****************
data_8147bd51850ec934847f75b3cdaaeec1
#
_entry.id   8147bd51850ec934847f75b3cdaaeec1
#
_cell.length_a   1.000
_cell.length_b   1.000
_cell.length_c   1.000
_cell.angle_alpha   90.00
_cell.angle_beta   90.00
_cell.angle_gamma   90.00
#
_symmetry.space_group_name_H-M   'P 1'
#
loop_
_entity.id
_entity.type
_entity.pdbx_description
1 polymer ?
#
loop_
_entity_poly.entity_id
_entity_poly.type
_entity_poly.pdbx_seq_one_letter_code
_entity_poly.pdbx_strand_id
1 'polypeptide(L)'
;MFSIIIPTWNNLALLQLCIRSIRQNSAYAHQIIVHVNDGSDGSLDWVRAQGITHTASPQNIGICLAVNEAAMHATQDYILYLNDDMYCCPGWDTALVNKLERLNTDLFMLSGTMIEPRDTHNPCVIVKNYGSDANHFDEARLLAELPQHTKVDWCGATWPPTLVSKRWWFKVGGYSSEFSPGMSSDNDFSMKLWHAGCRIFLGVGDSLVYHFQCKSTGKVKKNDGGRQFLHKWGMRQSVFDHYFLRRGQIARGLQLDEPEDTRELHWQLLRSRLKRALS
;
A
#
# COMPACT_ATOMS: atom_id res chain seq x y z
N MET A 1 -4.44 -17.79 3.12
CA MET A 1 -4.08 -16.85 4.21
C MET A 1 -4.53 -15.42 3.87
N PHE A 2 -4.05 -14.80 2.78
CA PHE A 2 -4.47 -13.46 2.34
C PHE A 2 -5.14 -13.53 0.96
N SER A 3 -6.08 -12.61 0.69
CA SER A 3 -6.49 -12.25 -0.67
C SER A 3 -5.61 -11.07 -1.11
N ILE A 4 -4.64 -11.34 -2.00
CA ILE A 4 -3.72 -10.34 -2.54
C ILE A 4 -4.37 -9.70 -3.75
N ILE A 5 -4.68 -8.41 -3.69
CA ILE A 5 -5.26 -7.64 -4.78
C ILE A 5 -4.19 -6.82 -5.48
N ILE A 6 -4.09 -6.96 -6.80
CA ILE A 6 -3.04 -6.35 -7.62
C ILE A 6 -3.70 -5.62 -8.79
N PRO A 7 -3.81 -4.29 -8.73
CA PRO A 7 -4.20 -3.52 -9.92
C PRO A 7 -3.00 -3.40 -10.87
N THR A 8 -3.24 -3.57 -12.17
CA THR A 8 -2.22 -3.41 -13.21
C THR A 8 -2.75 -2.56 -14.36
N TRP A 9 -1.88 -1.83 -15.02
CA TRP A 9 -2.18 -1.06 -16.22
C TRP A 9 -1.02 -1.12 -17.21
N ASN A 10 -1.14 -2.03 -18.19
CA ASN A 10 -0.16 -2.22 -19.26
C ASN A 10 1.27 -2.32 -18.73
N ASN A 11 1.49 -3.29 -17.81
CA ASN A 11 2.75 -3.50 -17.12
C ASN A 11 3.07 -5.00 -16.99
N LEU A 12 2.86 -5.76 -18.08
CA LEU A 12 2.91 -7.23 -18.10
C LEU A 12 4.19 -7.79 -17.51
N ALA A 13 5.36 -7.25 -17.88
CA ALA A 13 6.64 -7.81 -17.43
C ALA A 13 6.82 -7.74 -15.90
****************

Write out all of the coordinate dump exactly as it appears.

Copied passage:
data_8147bd51850ec934847f75b3cdaaeec1
#
_entry.id   8147bd51850ec934847f75b3cdaaeec1
#
_cell.length_a   1.000
_cell.length_b   1.000
_cell.length_c   1.000
_cell.angle_alpha   90.00
_cell.angle_beta   90.00
_cell.angle_gamma   90.00
#
_symmetry.space_group_name_H-M   'P 1'
#
loop_
_entity.id
_entity.type
_entity.pdbx_description
1 polymer ?
#
loop_
_entity_poly.entity_id
_entity_poly.type
_entity_poly.pdbx_seq_one_letter_code
_entity_poly.pdbx_strand_id
1 'polypeptide(L)'
;MFSIIIPTWNNLALLQLCIRSIRQNSAYAHQIIVHVNDGSDGSLDWVRAQGITHTASPQNIGICLAVNEAAMHATQDYILYLNDDMYCCPGWDTALVNKLERLNTDLFMLSGTMIEPRDTHNPCVIVKNYGSDANHFDEARLLAELPQHTKVDWCGATWPPTLVSKRWWFKVGGYSSEFSPGMSSDNDFSMKLWHAGCRIFLGVGDSLVYHFQCKSTGKVKKNDGGRQFLHKWGMRQSVFDHYFLRRGQIARGLQLDEPEDTRELHWQLLRSRLKRALS
;
A
#
# COMPACT_ATOMS: atom_id res chain seq x y z
N MET A 1 -4.44 -17.79 3.12
CA MET A 1 -4.08 -16.85 4.21
C MET A 1 -4.53 -15.42 3.87
N PHE A 2 -4.05 -14.80 2.78
CA PHE A 2 -4.47 -13.46 2.34
C PHE A 2 -5.14 -13.53 0.96
N SER A 3 -6.08 -12.61 0.69
CA SER A 3 -6.49 -12.25 -0.67
C SER A 3 -5.61 -11.07 -1.11
N ILE A 4 -4.64 -11.34 -2.00
CA ILE A 4 -3.72 -10.34 -2.54
C ILE A 4 -4.37 -9.70 -3.75
N ILE A 5 -4.68 -8.41 -3.69
CA ILE A 5 -5.26 -7.64 -4.78
C ILE A 5 -4.19 -6.82 -5.48
N ILE A 6 -4.09 -6.96 -6.80
CA ILE A 6 -3.04 -6.35 -7.62
C ILE A 6 -3.70 -5.62 -8.79
N PRO A 7 -3.81 -4.29 -8.73
CA PRO A 7 -4.20 -3.52 -9.92
C PRO A 7 -3.00 -3.40 -10.87
N THR A 8 -3.24 -3.57 -12.17
CA THR A 8 -2.22 -3.41 -13.21
C THR A 8 -2.75 -2.56 -14.36
N TRP A 9 -1.88 -1.83 -15.02
CA TRP A 9 -2.18 -1.06 -16.22
C TRP A 9 -1.02 -1.12 -17.21
N ASN A 10 -1.14 -2.03 -18.19
CA ASN A 10 -0.16 -2.22 -19.26
C ASN A 10 1.27 -2.32 -18.73
N ASN A 11 1.49 -3.29 -17.81
CA ASN A 11 2.75 -3.50 -17.12
C ASN A 11 3.07 -5.00 -16.99
N LEU A 12 2.86 -5.76 -18.08
CA LEU A 12 2.91 -7.23 -18.10
C LEU A 12 4.19 -7.79 -17.51
N ALA A 13 5.36 -7.25 -17.88
CA ALA A 13 6.64 -7.81 -17.43
C ALA A 13 6.82 -7.74 -15.90